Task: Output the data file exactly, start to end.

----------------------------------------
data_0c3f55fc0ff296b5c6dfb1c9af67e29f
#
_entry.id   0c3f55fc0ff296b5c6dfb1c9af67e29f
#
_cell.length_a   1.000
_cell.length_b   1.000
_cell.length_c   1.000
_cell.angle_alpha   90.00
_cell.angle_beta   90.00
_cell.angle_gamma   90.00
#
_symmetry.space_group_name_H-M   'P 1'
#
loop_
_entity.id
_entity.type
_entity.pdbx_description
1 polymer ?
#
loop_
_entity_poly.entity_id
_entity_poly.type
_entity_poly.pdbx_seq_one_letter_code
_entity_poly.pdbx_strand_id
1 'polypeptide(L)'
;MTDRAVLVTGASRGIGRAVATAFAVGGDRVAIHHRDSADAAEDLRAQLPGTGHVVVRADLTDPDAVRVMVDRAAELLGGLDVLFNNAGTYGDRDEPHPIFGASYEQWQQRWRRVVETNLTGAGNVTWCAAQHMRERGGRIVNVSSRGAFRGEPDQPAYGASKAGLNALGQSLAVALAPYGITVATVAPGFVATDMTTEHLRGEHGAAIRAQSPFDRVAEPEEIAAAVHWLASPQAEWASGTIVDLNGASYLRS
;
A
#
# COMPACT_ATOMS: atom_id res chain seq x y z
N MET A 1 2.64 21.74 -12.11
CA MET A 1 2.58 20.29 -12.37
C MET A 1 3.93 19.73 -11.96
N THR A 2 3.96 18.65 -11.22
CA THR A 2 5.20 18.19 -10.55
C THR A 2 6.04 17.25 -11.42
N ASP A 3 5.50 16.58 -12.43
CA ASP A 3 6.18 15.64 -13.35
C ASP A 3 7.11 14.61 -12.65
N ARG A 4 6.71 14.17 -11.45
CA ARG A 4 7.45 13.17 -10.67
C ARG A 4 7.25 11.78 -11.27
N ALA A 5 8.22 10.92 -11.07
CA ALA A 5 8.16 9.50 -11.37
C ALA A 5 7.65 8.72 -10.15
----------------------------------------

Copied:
data_0c3f55fc0ff296b5c6dfb1c9af67e29f
#
_entry.id   0c3f55fc0ff296b5c6dfb1c9af67e29f
#
_cell.length_a   1.000
_cell.length_b   1.000
_cell.length_c   1.000
_cell.angle_alpha   90.00
_cell.angle_beta   90.00
_cell.angle_gamma   90.00
#
_symmetry.space_group_name_H-M   'P 1'
#
loop_
_entity.id
_entity.type
_entity.pdbx_description
1 polymer ?
#
loop_
_entity_poly.entity_id
_entity_poly.type
_entity_poly.pdbx_seq_one_letter_code
_entity_poly.pdbx_strand_id
1 'polypeptide(L)'
;MTDRAVLVTGASRGIGRAVATAFAVGGDRVAIHHRDSADAAEDLRAQLPGTGHVVVRADLTDPDAVRVMVDRAAELLGGLDVLFNNAGTYGDRDEPHPIFGASYEQWQQRWRRVVETNLTGAGNVTWCAAQHMRERGGRIVNVSSRGAFRGEPDQPAYGASKAGLNALGQSLAVALAPYGITVATVAPGFVATDMTTEHLRGEHGAAIRAQSPFDRVAEPEEIAAAVHWLASPQAEWASGTIVDLNGASYLRS
;
A
#
# COMPACT_ATOMS: atom_id res chain seq x y z
N MET A 1 2.64 21.74 -12.11
CA MET A 1 2.58 20.29 -12.37
C MET A 1 3.93 19.73 -11.96
N THR A 2 3.96 18.65 -11.22
CA THR A 2 5.20 18.19 -10.55
C THR A 2 6.04 17.25 -11.42
N ASP A 3 5.50 16.58 -12.43
CA ASP A 3 6.18 15.64 -13.35
C ASP A 3 7.11 14.61 -12.65
N ARG A 4 6.71 14.17 -11.45
CA ARG A 4 7.45 13.17 -10.67
C ARG A 4 7.25 11.78 -11.27
N ALA A 5 8.22 10.92 -11.07
CA ALA A 5 8.16 9.50 -11.37
C ALA A 5 7.65 8.72 -10.15